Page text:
Crisis for Pacifism – Again

Crisis for Pacifism – Again: Thoughts on Ukraine War and other Crises

by Jean Buskin

Recently, I followed a link to this article: . There I learned two new words “tankie” and “Holodomor,” so that’s something.  If they are new to you too, each one has a Wikipedia page.

This article criticizes Ben Cohen, the Ben of Ben & Jerry’s ice cream, for opposing the U.S. sending weapons to Ukraine.  Ben has company, such as Medea Benjamin of Code Pink and Helena Cobban.  I count myself among that school of thought.  Weapons to Ukraine will only prolong the suffering of the Ukrainians, yet in this camp we are seen as enemies of Ukraine, and sometimes seen as apologists for the Russian atrocities.

I won’t elaborate here, since many already have, about the blatant hypocrisy of those supporters of Ukraine who were gung-ho on Shock and Awe, the euphemism for the 2003 U.S. military killing of Iraqis.  Clearly, the U.S. attack on Iraq was just atrocious as Russia’s attack on Ukraine.

We who oppose weapons to Ukraine appear to be in the minority.  The most progressive Congressional members, such as Alexandria Ocasio-Cortez and Bernie Sanders have voted to approve money for weapons to Ukraine.  Traditional anti-war activists are split, with many also favoring military assistance to Ukraine.  It feels odd to align with many reactionary politicians on this issue.

Pacifists have always been challenged.  “You mean you wouldn’t use violence if a guy was raping your sister?”  Many pacifists agree that certain situations would justify violence.  But let’s not be distracted by hypothetical situations and consider real ones.

Today we hear not only the usual skepticism by non-pacifists, but also from self-declared pacifists who see Ukraine as the big exception.  

This has happened before.  Beloved late Seattle activist and Western Washington Fellowship of Reconciliation member Abe Keller, in whose honor the Abe Keller Peace Education Fund is named, used to say he was always a pacifist, except during World War II.  Of course, most people are horrified by German plans to kill all the Jewish, Roma, gay, and dissident people. 

Who would justify ignoring that?  Armed soldiers did free Death Camp prisoners – those traumatized, starved, diseased remnants of the millions already dead.  How many more could have been saved by nonviolent means – for example, had the U.S. opened its borders to all who tried to escape?  A larger consideration is that tens of millions were killed in that war, mostly civilians, and every human life is as precious as those who were directly targeted by the German Nazis.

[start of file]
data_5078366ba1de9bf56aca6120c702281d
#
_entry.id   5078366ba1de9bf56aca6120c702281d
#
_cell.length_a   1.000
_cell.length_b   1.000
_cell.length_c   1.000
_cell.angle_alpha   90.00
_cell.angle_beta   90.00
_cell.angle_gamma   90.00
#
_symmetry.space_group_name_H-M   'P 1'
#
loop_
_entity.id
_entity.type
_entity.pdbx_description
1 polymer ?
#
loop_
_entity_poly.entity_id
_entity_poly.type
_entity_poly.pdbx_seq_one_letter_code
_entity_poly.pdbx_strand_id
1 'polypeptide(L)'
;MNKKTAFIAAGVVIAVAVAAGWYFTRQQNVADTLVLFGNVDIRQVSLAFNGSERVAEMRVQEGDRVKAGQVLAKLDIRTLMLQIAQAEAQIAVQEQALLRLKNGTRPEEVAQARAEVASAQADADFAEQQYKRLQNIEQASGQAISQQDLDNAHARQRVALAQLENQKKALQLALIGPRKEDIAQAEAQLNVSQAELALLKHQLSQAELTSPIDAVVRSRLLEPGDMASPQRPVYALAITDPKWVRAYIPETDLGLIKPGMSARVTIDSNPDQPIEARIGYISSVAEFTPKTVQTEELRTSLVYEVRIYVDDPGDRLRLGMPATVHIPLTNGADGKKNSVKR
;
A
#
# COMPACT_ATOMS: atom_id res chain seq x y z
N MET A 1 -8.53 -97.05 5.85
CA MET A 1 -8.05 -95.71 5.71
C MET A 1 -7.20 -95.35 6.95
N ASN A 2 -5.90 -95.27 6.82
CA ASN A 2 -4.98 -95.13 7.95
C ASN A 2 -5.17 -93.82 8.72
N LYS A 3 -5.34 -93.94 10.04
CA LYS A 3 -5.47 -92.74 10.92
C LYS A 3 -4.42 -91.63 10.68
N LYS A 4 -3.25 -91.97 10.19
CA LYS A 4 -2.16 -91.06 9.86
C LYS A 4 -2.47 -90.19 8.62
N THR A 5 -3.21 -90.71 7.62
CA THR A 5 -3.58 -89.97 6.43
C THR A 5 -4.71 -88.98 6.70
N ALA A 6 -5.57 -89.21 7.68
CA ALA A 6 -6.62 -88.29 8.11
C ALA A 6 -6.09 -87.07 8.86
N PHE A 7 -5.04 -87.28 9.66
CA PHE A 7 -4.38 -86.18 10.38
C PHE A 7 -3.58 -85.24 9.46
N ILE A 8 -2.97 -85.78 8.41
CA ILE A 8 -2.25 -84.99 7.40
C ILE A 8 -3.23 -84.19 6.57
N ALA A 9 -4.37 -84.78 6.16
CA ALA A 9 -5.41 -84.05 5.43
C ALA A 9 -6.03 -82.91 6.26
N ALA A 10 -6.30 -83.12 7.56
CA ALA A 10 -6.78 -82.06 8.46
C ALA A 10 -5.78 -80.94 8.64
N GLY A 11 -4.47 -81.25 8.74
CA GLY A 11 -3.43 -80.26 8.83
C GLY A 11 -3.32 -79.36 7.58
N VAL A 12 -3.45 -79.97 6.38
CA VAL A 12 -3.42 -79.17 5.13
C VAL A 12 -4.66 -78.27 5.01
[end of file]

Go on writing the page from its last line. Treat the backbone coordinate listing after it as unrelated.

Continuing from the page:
What could the US have done differently?  Another late Seattle peace activist, Anci Koppel, was protesting the sale of U.S. iron to Japan in the 1930s while that country was building its occupied empire.  US profiteers who enriched themselves while supporting German empire could have been reined in (just google “Bush profit Nazis” if you aren’t familiar with that aspect of the war).  And as mentioned above, open borders to asylum seekers.  This would not only have saved lives of those fleeing but deprived the Nazis of sources of slave labor. 

But just think:  the entire deadly conflict could have been avoided had the pacifists of the warring countries been numerous and vocal enough.

A more recent crisis for pacifists came with the “9/11” attacks.  This time, it was the people of the U.S. who were “shocked and awed,” not to mention frightened and angry.  At least one WWFOR member asked for her membership to be withdrawn from national FOR.  Some people who had protested earlier U.S. attacks on Iraq (1991), Grenada, Panama, etc. declined to protest the impending attack on Afghanistan.  I hope by now these “peace dropouts” recognize that the war and occupation had no benefit.  Any temporary decrease in oppression of Afghan women pales against the deaths and long-lasting destruction.

It seems unlikely that our call for an immediate armistice will prevail – as that appears to be opposed by the Russian leadership, the Ukrainian population and president, and the U.S. Congress.

Should we listen to the will of the Ukrainian people who oppose an armistice?  Will adding weapons to this war have any benefit or will it just increase the suffering?  Will we look back and say that more people should have spoken in opposition?